28 Aug (NucNet): The Swedish nuclear fuel and waste management company SKB is planning to complete the licensing process for the country’s spent nuclear fuel repository at Forsmark and to begin construction in 2019, the Swedish Radiation Safety Authority (SSM) has said.
SKB’s plans are outlined in the SSM report to the European Commission (EC) on the national plan for radioactive waste management, which has been submitted on 20 August 2015.
SKB plans to have the review of its licence application completed by the SSM and the land and environmental court, as well as to obtain a decision by the Swedish government and to complete the preliminary safety analysis report by 2019, the report said.
Construction and commissioning of the repository could then be completed by 2028, when trial operations would begin. Commercial operation is scheduled to start in 2030, the report also said.
In June 2015, SSM said its first preliminary review of SKB’s application for the repository indicated that SKB meets several regulatory requirements for the facility. SSM plans to present additional preliminary opinions later in 2015. The final assessment will be published in 2017.
SKB’s also plans the construction of an encapsulation plant for spent nuclear fuel at Oskarshamn in southeast Sweden, called Clink, the report sent to the EC says.
The report says Clink will receive the necessary licences by 2021 when it will begin construction. It will be commissioned in 2029, at the same time as the repository.
Until the repository comes into operation, Sweden’s spent nuclear fuel will be stored at SKB’s Clab interim storage facility, located at Oskarshamn and commissioned in 1985. Clink will be built alongside Clab.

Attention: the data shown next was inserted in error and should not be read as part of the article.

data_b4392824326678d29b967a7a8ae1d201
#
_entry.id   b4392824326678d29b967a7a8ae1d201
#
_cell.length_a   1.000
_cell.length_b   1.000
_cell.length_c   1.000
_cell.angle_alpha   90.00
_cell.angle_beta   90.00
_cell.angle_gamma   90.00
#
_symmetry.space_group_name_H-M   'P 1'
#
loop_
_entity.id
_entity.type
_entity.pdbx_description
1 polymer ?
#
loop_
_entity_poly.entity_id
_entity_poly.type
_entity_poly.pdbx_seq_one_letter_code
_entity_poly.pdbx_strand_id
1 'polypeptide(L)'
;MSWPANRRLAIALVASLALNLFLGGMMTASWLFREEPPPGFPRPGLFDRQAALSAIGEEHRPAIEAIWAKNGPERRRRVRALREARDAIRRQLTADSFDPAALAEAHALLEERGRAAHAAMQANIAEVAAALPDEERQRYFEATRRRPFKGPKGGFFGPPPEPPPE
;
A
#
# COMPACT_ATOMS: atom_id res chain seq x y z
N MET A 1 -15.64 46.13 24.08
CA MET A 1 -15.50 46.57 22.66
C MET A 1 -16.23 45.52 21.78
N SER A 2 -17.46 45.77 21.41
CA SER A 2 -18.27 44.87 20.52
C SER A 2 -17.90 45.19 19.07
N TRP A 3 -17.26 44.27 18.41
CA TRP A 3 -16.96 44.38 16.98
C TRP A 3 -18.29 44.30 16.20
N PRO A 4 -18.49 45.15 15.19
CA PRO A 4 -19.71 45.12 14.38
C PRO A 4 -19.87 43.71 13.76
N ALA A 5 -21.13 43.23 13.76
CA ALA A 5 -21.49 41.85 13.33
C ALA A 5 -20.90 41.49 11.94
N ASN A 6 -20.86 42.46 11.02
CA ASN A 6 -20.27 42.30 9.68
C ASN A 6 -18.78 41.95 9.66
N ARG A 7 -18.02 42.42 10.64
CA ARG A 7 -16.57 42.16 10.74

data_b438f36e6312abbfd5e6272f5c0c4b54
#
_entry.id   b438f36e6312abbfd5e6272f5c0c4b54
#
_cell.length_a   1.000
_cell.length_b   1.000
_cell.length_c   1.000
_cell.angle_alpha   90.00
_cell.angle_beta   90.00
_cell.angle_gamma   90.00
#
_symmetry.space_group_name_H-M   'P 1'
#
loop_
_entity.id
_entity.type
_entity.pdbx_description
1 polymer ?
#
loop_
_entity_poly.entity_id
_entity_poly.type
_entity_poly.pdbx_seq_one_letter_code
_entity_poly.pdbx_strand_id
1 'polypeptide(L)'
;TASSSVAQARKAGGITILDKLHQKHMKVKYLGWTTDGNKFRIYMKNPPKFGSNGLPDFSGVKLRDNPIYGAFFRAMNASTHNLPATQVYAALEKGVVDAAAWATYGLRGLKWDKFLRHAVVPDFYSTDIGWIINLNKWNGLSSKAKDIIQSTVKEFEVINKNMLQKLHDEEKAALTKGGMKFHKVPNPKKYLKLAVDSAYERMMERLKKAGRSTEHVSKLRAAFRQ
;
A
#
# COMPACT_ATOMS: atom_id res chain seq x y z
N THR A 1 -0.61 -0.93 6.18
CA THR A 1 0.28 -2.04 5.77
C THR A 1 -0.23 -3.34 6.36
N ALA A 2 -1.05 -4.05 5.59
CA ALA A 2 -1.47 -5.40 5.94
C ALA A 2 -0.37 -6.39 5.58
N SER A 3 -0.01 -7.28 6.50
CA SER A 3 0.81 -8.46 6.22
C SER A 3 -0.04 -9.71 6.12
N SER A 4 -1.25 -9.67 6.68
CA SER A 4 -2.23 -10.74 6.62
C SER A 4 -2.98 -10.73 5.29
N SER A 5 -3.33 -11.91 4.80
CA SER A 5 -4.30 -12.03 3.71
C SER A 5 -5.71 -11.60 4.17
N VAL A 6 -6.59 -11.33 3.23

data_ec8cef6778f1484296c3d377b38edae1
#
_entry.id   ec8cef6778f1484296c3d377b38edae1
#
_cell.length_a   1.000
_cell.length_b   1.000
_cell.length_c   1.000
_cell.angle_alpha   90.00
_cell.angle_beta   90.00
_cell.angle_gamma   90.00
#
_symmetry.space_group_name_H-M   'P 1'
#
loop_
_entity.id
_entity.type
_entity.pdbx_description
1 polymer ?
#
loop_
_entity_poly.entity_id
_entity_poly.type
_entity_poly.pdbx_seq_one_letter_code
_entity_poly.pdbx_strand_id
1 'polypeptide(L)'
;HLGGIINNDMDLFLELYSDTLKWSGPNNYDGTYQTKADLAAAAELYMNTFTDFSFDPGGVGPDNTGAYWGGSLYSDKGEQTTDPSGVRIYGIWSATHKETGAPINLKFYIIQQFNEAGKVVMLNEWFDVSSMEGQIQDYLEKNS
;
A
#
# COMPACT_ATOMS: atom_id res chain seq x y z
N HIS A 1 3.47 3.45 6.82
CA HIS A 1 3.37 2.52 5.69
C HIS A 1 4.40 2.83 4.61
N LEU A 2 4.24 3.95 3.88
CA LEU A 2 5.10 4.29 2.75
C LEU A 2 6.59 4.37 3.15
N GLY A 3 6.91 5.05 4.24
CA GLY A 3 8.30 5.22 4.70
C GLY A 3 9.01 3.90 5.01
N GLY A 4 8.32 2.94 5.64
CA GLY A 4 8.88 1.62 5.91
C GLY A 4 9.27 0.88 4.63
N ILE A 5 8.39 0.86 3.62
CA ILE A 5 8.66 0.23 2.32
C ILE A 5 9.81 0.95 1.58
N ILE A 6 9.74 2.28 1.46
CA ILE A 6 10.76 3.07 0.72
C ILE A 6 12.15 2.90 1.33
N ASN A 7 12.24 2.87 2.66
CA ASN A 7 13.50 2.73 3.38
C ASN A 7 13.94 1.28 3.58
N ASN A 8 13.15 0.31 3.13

The report also says new facilities will have to be built for the interim storage and encapsulation of spent nuclear fuel, if new Generation III reactors were to be built in Sweden. This is due to physical differences in the fuel assemblies as well as a higher burnup of the fuel, which would require keeping it for around 60 years in interim storage rather than the 40 to 50 years required for Generation II spent fuel.
Together with the longer operating times of new reactors, this means that interim storage and encapsulation processes will need to continue beyond the year 2100, the report says.
The possible need to construct a new spent fuel repository in the future will have to be examined at a later stage and will depend on the capacity of the repository to be built at Forsmark, the report says. It will be most advantageous in terms of safety and economy to site a potential new repository alongside the one already planned.
The report is available online: http://bit.ly/1hkeE1M